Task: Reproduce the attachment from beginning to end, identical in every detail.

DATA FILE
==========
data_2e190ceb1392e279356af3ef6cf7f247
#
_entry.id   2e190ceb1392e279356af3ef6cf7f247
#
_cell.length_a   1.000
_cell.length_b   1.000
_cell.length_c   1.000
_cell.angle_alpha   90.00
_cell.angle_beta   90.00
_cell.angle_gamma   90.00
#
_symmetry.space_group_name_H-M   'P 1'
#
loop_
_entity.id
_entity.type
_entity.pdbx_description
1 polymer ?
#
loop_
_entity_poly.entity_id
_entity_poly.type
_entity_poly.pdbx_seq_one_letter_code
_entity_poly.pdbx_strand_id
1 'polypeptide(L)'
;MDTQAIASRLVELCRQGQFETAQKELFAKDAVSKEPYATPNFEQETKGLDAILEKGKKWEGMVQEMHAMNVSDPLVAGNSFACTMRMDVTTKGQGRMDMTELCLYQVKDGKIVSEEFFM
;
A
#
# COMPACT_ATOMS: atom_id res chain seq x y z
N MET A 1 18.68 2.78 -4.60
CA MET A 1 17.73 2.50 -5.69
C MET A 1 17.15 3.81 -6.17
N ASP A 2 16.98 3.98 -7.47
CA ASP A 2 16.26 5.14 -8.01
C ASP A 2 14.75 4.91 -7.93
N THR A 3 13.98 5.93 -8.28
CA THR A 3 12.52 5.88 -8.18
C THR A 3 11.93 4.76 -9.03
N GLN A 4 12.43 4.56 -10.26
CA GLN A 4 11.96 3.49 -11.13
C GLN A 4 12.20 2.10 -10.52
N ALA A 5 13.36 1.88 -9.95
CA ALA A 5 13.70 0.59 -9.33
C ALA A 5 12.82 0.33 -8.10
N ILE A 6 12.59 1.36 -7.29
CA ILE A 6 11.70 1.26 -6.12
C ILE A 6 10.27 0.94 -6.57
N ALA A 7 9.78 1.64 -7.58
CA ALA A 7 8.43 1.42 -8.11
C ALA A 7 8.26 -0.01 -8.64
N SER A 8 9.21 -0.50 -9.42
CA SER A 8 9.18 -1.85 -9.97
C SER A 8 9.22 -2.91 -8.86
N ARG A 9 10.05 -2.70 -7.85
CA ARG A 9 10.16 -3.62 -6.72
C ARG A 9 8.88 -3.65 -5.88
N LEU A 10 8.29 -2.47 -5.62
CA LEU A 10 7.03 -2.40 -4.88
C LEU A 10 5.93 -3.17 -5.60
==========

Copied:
data_2e190ceb1392e279356af3ef6cf7f247
#
_entry.id   2e190ceb1392e279356af3ef6cf7f247
#
_cell.length_a   1.000
_cell.length_b   1.000
_cell.length_c   1.000
_cell.angle_alpha   90.00
_cell.angle_beta   90.00
_cell.angle_gamma   90.00
#
_symmetry.space_group_name_H-M   'P 1'
#
loop_
_entity.id
_entity.type
_entity.pdbx_description
1 polymer ?
#
loop_
_entity_poly.entity_id
_entity_poly.type
_entity_poly.pdbx_seq_one_letter_code
_entity_poly.pdbx_strand_id
1 'polypeptide(L)'
;MDTQAIASRLVELCRQGQFETAQKELFAKDAVSKEPYATPNFEQETKGLDAILEKGKKWEGMVQEMHAMNVSDPLVAGNSFACTMRMDVTTKGQGRMDMTELCLYQVKDGKIVSEEFFM
;
A
#
# COMPACT_ATOMS: atom_id res chain seq x y z
N MET A 1 18.68 2.78 -4.60
CA MET A 1 17.73 2.50 -5.69
C MET A 1 17.15 3.81 -6.17
N ASP A 2 16.98 3.98 -7.47
CA ASP A 2 16.26 5.14 -8.01
C ASP A 2 14.75 4.91 -7.93
N THR A 3 13.98 5.93 -8.28
CA THR A 3 12.52 5.88 -8.18
C THR A 3 11.93 4.76 -9.03
N GLN A 4 12.43 4.56 -10.26
CA GLN A 4 11.96 3.49 -11.13
C GLN A 4 12.20 2.10 -10.52
N ALA A 5 13.36 1.88 -9.95
CA ALA A 5 13.70 0.59 -9.33
C ALA A 5 12.82 0.33 -8.10
N ILE A 6 12.59 1.36 -7.29
CA ILE A 6 11.70 1.26 -6.12
C ILE A 6 10.27 0.94 -6.57
N ALA A 7 9.78 1.64 -7.58
CA ALA A 7 8.43 1.42 -8.11
C ALA A 7 8.26 -0.01 -8.64
N SER A 8 9.21 -0.50 -9.42
CA SER A 8 9.18 -1.85 -9.97
C SER A 8 9.22 -2.91 -8.86
N ARG A 9 10.05 -2.70 -7.85
CA ARG A 9 10.16 -3.62 -6.72
C ARG A 9 8.88 -3.65 -5.88
N LEU A 10 8.29 -2.47 -5.62
CA LEU A 10 7.03 -2.40 -4.88
C LEU A 10 5.93 -3.17 -5.60